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Discussion in 'Trumpet Discussion' started by hup_d_dup, Sep 21, 2011.
I can really visualize the moment. Thanks for sharing Patrick
I appreciate all the replies. Good information.
The ceremony is Oct. 3. I will post a follow-up.
I should probably make a note here that when it came to doing funerals, at one point it had really become a routine thing - just another day, another cemetary and yet another rendition of "Taps." The most funerals I ever played in one day was 5 out at DC area cemetary called Harmony. We had gone out to do 4, but another funeral came in, and even though they hadn't officially requested military honors, the family asked the funeral director to ask us if we could do it. At the time the stock answer to that question was supposed to be "yes," so we did that one too. In all of those funerals, I always kept it in mind that while it may have been routine for me - "just another day at the office" - that it wasn't routine for the family grieving over their loved one, so I always put my heart and soul into it.
On her deathbed, my German mother-in-law gave my wife a list of chorales she would like to be played at her funeral. I played about 20 minutes or so, with tears running down my face. I've experienced tears when playing for military funerals too, although I never served and didn't know anyone there. Luckily, taps is easy to memorize.
I have to mentally and emotionally seperate myself from what's going on around me to be able to perform well. After doing so many of them, it isn't a problem for me, but I've never let them become "just another gig", either. I always remind myself that this is usually the last contact the deceased's family has with the military, and try to make it the best possible experience for them. I love to take these jobs because the families are so appreciative, and it really is gratifying to get such an emotional response to a performance! I have two that really stand out in my mind - one was in the pouring rain in Seattle - it rained so hard my raincoat and uniform under it were soaked through! I had to concentrate hard to just stand there and wait, but the sound that came out of my horn that day was almost supernatural it was so beautiful! The other was recent - I played a funeral a few months ago for a pilot who went MIA in 1972. He had a horse-drawn hearse pulled by a white horse wearing a big black plume and leather shoes that made him silent, and a fly-over that coincided perfectly with Taps. It was an honor to help give his family closure after all those years, and I really played from my heart for them.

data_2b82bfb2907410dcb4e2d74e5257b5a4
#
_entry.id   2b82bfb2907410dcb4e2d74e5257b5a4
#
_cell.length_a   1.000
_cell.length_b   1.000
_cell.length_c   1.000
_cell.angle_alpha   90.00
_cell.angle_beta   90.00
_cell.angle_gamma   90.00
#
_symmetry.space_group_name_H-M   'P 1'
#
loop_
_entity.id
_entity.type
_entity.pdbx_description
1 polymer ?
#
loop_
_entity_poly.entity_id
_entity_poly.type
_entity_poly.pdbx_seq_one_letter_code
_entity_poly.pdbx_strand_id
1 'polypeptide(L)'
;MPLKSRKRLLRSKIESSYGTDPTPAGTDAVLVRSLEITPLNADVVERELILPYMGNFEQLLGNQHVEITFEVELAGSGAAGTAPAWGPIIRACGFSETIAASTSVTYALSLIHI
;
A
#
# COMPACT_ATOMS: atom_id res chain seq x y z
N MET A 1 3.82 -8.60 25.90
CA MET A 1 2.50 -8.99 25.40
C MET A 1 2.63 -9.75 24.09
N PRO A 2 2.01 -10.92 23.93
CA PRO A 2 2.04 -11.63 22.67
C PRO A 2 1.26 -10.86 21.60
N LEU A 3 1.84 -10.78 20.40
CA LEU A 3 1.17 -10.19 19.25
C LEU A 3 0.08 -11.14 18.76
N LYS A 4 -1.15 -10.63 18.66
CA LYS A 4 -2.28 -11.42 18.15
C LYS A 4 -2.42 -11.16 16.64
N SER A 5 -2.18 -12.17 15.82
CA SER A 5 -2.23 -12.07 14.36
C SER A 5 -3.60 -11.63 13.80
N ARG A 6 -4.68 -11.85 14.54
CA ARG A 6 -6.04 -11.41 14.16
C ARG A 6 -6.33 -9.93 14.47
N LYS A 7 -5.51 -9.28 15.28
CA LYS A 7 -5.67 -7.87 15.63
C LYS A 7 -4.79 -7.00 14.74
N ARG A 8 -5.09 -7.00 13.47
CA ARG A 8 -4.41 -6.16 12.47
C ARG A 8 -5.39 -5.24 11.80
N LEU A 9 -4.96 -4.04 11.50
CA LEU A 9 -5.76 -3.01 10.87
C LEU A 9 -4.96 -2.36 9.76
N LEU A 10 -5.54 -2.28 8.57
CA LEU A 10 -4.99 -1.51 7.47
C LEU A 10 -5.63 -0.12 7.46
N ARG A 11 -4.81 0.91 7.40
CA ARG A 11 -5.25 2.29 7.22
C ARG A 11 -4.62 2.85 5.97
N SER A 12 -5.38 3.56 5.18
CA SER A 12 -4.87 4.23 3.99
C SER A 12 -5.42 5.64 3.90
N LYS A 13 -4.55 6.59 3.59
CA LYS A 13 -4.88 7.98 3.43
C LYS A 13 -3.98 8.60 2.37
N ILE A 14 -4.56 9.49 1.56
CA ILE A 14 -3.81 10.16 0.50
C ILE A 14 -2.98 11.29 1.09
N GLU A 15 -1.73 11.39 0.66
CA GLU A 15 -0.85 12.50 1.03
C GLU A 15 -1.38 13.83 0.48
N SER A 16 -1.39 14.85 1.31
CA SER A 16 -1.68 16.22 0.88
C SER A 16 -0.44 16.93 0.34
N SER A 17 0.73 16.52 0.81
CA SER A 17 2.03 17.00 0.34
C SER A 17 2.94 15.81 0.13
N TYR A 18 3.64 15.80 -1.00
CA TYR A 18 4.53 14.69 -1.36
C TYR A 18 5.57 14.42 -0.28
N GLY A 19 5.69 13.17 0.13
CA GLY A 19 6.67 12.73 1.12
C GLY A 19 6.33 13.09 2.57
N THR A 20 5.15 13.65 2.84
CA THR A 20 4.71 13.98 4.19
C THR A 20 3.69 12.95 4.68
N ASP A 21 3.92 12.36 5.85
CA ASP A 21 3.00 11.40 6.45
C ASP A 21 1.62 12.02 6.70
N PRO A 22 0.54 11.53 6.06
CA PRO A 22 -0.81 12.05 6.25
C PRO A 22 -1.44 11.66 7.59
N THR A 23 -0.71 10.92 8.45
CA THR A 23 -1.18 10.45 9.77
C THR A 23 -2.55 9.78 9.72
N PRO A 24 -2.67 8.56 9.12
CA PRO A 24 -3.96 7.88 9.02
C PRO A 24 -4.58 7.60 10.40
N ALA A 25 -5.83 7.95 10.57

You know, the last Taps I played was for my Dad's funeral a few months ago. He was a WWII combat vet, and I wanted to be the one to do it for him. People later asked me how I managed to get through it, and I thought...how could I not do it well? I was playing for my Dad for the last time...
Never served myself, probably should have. My last experience was the end of June, for the family of a work friend. He was Navy, small cemetary in North Canton. Stayed kind of out of sight to the party, but they sure heard it. Cemetary caretaker said haveing a live redition sure beat the heck out of those electronics. Any time I have to sound Taps, I try to make sure that it does have some emotion to it.........Buck
Check out also:
Performance Guidelines for Taps « Taps Bugler: Jari Villanueva
Today I played Taps at my father-in-law's internment ceremony at National Cemetery. Everything went well, although it didn't transpire quite as I expected.
I went early and was fortunate to witness the ceremony before ours. In presence were an active duty Navy officer and an active duty Marine Corps bugler. (I was later told that's unusual, and was done possibly because the decedent had been on active duty). The ceremony proceeded according the sequence everyone on this list has previously described, which is to say sounding of Taps was done shortly after the rifle volley (by the way, the Marine bugler played exquisitely). Between that ceremony and ours I introduced myself to the head of the Honor Guard and told him I would be sounding Taps for the next service, and asked if he could give me a rundown of anything I needed to know. He told me the sequence of events, which included, in particular: rifle volley, presentation of the flag, present arms, and Taps. I thought I hadn't heard correctly so I said, "but that isn't the sequence that you had in the last ceremony, was it?" and he said "no, the bugler screwed up, he played Taps right after the rifle volley."
So this didn't have a good effect on my allready heightened my anxiety level, because I wasn't confident that the leader of the Honor Guard was absolutely correct. I considered playing just the way the Marine bugler had done it, because even though it may not have been what the Honor Guard expected, it didn't seem to unset the ceremony in any way I noticed. Or I could wait until after the presentation of the flag, in which case, if I had been instructed incorrectly, there would be a long unexpected silence after the volley.
Fortunately, while I was stewing on this, I was approached by a civilian member of the Cemetery staff, who introduced himself and told me that he understood I was to be the bugler for the next ceremony. The first thing he told me was that he wanted me to know that they do the ceremony in a non-standard sequence and that I would be playing Taps after the presentation of the flag, not after the volley. That was a great reassurance, settling my nerves and allowing me to focus on the performance coming up, which offered no further surprises and went very well, if I do say so myself.
Could you please tell us where this took place? What National Cemetery?